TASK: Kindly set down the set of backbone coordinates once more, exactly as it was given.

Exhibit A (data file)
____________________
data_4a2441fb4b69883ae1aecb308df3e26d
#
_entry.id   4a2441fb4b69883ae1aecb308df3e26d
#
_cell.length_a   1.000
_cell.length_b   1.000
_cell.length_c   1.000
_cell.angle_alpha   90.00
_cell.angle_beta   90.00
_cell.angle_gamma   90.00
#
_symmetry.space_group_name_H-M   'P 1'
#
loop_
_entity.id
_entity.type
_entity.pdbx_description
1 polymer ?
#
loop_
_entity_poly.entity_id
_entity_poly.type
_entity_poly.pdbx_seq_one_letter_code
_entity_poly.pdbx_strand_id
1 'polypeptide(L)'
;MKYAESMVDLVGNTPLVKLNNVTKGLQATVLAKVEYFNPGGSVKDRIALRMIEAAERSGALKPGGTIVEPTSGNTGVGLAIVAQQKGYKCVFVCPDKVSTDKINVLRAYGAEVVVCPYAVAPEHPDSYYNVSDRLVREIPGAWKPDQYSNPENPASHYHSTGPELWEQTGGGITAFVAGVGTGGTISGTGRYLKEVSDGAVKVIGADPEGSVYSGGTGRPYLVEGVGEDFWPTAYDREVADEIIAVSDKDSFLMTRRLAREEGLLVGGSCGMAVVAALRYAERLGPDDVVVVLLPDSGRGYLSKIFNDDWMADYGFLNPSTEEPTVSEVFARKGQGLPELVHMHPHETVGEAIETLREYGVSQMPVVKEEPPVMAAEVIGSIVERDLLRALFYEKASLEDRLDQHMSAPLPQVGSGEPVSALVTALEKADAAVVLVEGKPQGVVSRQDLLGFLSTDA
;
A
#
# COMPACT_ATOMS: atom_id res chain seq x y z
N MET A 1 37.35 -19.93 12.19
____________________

data_4a2441fb4b69883ae1aecb308df3e26d
#
_entry.id   4a2441fb4b69883ae1aecb308df3e26d
#
_cell.length_a   1.000
_cell.length_b   1.000
_cell.length_c   1.000
_cell.angle_alpha   90.00
_cell.angle_beta   90.00
_cell.angle_gamma   90.00
#
_symmetry.space_group_name_H-M   'P 1'
#
loop_
_entity.id
_entity.type
_entity.pdbx_description
1 polymer ?
#
loop_
_entity_poly.entity_id
_entity_poly.type
_entity_poly.pdbx_seq_one_letter_code
_entity_poly.pdbx_strand_id
1 'polypeptide(L)'
;MKYAESMVDLVGNTPLVKLNNVTKGLQATVLAKVEYFNPGGSVKDRIALRMIEAAERSGALKPGGTIVEPTSGNTGVGLAIVAQQKGYKCVFVCPDKVSTDKINVLRAYGAEVVVCPYAVAPEHPDSYYNVSDRLVREIPGAWKPDQYSNPENPASHYHSTGPELWEQTGGGITAFVAGVGTGGTISGTGRYLKEVSDGAVKVIGADPEGSVYSGGTGRPYLVEGVGEDFWPTAYDREVADEIIAVSDKDSFLMTRRLAREEGLLVGGSCGMAVVAALRYAERLGPDDVVVVLLPDSGRGYLSKIFNDDWMADYGFLNPSTEEPTVSEVFARKGQGLPELVHMHPHETVGEAIETLREYGVSQMPVVKEEPPVMAAEVIGSIVERDLLRALFYEKASLEDRLDQHMSAPLPQVGSGEPVSALVTALEKADAAVVLVEGKPQGVVSRQDLLGFLSTDA
;
A
#
# COMPACT_ATOMS: atom_id res chain seq x y z
N MET A 1 37.35 -19.93 12.19